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Security Constraints
A Conversation with Bob Scheifler, Part IV
by Bill Venners
July 29, 2002

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Collecting Requirements and Preferences

Bill Venners: Both the server and the client provide what constraints they want.

Bob Scheifler: Right. We've got these individual constraints, and now we want to collect them together. We also have this class called SecurityConstraints which is a way to collect constraints together. It collects constraints into two sets, one of which we call requirements and the other preferences. A requirement means this absolutely has to be done for the call. A preference means I'd like this to be done, but it doesn't have to be. An example of a preference might be anonymity. I would like to be anonymous, but if the server insists that I authenticate, that is OK.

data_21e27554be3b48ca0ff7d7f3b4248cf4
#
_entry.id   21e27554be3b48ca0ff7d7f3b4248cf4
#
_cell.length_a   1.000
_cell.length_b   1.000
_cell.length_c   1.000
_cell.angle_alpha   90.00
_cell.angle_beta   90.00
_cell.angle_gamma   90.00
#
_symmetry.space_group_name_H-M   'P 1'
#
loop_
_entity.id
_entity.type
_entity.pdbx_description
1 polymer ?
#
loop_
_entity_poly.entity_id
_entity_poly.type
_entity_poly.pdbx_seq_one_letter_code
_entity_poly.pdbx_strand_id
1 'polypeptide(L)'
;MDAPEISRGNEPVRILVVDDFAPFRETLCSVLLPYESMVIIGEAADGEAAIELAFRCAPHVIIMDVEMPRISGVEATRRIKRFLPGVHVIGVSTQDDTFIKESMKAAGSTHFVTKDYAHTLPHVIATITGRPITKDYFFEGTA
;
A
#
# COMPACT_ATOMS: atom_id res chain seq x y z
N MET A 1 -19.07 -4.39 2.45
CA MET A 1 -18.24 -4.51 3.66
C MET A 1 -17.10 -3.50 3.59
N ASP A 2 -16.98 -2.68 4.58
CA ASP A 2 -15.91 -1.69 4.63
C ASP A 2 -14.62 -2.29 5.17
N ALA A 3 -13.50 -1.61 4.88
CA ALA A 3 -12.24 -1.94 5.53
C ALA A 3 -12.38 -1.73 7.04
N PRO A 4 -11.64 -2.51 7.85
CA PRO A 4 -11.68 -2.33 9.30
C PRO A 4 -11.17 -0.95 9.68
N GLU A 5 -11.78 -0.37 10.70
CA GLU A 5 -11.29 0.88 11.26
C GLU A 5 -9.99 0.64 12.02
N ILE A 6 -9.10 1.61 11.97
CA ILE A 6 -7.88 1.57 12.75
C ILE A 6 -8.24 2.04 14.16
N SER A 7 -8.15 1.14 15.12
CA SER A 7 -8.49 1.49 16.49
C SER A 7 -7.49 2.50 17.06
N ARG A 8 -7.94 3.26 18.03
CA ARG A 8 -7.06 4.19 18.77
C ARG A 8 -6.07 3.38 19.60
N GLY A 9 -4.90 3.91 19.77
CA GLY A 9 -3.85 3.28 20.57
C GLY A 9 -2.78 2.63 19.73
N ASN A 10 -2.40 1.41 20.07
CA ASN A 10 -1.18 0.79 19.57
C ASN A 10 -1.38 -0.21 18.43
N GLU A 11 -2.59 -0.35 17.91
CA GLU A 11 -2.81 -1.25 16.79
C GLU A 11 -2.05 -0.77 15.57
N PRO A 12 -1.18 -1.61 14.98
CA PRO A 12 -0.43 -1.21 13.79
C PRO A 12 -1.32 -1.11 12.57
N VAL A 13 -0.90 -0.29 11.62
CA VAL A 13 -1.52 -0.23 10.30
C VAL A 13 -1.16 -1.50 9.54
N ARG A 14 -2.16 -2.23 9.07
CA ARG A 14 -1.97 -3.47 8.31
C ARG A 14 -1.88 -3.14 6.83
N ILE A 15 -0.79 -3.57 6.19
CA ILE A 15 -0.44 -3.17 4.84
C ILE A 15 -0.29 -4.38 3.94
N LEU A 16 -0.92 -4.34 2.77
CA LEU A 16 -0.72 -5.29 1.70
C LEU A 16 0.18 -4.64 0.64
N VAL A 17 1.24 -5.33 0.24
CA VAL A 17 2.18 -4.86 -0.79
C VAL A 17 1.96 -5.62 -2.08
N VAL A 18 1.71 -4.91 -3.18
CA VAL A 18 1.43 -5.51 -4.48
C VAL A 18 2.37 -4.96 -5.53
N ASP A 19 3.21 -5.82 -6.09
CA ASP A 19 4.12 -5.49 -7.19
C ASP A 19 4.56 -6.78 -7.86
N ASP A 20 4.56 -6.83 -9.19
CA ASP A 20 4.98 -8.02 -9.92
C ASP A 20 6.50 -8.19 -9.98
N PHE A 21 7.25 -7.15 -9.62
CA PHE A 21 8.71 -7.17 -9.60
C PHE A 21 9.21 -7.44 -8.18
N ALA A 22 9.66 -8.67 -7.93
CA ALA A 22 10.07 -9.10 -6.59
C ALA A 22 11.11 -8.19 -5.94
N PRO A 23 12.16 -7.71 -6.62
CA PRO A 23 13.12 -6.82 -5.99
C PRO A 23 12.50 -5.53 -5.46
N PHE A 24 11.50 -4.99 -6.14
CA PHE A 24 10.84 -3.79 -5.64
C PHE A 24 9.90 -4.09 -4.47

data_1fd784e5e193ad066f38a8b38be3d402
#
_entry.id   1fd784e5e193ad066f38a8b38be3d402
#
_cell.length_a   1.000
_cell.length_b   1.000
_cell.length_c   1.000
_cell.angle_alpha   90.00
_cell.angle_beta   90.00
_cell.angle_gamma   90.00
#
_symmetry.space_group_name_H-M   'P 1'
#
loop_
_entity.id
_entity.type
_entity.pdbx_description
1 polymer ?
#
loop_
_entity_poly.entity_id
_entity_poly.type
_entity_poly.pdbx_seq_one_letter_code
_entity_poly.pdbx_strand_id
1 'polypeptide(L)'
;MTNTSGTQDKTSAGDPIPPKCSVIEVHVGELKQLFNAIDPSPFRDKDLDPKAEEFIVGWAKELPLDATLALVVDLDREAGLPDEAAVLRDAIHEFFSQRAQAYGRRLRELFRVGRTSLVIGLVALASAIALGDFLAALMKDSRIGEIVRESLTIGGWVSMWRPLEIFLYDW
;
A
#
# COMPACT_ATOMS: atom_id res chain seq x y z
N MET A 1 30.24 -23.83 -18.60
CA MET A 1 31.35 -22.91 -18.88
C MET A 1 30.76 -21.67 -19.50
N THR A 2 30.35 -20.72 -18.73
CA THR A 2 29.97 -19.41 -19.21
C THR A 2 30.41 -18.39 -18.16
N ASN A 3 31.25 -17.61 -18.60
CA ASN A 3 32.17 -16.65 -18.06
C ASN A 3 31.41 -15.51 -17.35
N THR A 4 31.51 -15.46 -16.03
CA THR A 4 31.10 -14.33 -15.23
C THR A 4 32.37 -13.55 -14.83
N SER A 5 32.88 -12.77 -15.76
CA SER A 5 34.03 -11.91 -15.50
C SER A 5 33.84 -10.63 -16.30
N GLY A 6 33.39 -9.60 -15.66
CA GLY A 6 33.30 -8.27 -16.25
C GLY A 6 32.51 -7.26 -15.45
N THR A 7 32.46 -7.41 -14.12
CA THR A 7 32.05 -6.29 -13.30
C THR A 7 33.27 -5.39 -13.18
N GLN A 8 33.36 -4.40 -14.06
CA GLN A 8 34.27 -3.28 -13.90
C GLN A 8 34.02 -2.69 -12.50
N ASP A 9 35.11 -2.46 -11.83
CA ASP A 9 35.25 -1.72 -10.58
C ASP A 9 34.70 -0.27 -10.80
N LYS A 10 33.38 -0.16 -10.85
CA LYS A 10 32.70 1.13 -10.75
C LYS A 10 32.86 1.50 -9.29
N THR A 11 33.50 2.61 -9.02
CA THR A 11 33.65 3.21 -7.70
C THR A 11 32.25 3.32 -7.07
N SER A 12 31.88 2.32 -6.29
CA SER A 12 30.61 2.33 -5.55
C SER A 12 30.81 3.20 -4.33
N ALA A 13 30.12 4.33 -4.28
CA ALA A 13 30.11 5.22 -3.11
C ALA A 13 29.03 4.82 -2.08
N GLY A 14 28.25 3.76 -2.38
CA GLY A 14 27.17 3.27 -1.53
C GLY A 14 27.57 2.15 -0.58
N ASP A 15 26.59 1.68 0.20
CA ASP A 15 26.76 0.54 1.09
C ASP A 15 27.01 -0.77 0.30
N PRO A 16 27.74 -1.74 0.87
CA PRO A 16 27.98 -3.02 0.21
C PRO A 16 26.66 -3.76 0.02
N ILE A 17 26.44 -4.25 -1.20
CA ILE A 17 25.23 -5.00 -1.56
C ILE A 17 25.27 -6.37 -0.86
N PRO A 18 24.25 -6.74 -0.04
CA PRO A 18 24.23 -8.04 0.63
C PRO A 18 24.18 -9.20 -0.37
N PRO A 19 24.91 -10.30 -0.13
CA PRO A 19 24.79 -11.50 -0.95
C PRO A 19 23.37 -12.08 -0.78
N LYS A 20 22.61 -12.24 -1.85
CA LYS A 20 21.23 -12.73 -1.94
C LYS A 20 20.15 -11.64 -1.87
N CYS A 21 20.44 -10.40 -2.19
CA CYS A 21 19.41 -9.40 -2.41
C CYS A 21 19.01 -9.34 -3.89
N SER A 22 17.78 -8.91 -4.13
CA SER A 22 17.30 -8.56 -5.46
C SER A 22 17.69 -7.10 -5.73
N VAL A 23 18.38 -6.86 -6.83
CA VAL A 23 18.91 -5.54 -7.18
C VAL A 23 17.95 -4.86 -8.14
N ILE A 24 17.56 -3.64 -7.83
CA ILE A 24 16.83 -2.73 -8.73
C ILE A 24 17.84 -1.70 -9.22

Bill Venners: How would I express that with security constraints objects?

Bob Scheifler: If I prefer to be anonymous, I would put ClientAuthentication.NO as a preference. If I want confidentiality, I would put Confidentiality.YES as a preference.

Bill Venners: And if I don't say yes or no, I am saying I don't care.

Bob Scheifler: If you say nothing, you are saying you don't care. You get whatever you get. You get whatever the server decides is the right answer.

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